When David asked people if they wanted the cafe to stay open he asked the wrong question in the wrong place. His question didn’t help him learn about the underlying problem. And he asked it while those affected were in the cafe, not while they were at home or actually feeling lonely.

Users can tell you what they need, they just need the right questions to do so. Questions that help them overcome biases and express themselves in more concrete and less abstract terms. 

Service design helps you work out these questions. It takes a more intentional approach than any other method. It asks you to think about:

  • How can I ask this question in a way that reduces cognitive bias in the response? (allowing that there will always be some bias)
  • In what situation should I be asking users these questions (probably when they have time to reflect, are at home or a neutral location, and definitely not in a focus group)
  • How can I ask questions in a way that builds empathy for our users? (usually by asking in a way that helps you understand ‘why’ they feel/want/need what they say)
  • How can I ask questions in a way that helps me understand their experience, not just their views, wishes and feelings?
“Surveys don’t give feedback. They don’t give you a way to immediately show them you are listening. You can’t echo their voice back to them.” - Joyce Borgs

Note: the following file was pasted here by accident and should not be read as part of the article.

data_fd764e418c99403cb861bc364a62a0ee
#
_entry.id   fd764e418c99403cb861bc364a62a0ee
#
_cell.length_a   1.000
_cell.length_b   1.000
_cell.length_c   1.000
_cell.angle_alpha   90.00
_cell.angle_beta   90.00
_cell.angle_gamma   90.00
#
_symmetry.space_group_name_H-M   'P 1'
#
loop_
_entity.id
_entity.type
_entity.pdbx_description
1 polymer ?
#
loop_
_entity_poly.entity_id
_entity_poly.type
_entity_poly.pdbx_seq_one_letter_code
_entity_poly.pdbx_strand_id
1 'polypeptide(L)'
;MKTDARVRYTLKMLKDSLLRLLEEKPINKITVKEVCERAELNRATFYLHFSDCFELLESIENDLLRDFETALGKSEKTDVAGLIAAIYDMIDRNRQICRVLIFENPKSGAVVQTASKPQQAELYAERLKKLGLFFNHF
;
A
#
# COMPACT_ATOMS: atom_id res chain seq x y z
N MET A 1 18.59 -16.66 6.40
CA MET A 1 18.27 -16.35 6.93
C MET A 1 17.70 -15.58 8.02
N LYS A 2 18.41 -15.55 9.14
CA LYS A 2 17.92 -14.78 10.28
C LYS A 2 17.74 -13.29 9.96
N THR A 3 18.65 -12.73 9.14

4. It’s more practical and less hypothetical

Less surveys. Less focus groups. 

More 1-1 interviews. More co-design activities. More testing. 

More impact.

Service design bypasses focus groups where biases can run amok in favour of 1-1 in-depth conversations with people about their lives.

Service design prefers to create tangible representations of ideas that people can hold, look at and react to. This gives you better feedback than chatting over or voting on ideas.

As an example let’s jump back in time to David’s cafe. Let’s imagine that instead of opening the cafe for Christmas we are thinking about creating a buddying system. We could produce something on a piece of paper to show how it might work. We could show this to people then observe people’s reactions and have a conversation about it. 

Or we could test a take-home card with a list of services on it that people might need over Christmas. This might also help reduce their worry. 

“More practical usually equals more real, which then leads to more reliable user insight and feedback.” - Joyce Borgs

5. It’s more fun and inclusive

Because service design is more practical it’s also more fun. Charities sometimes crease their brows trying to make sense of it but once they understand it they start to enjoy the process. 

Synthesizing user research becomes a series of lightbulb moments leading to a new, more confident understanding of the problem. 

Producing a simple prototype becomes a moment of celebration and excitement - without the nervous wait until launch day.

Also, the process is fast and dynamic and easy for anyone to input into. Like with good co-production no one is the expert. All stakeholders can contribute, not just users. So everyone’s strengths and insight gets brought to bear on the problem. 

Learn more about service design

We’ve not even talked about how service design helps you design all aspects of a service - both front of house and back office. You can learn about that on SCVO’s ‘Service Design for Charities’ podcast.

But we have talked about the main differences in how it involves users, and why we think it’s a better way of creating services.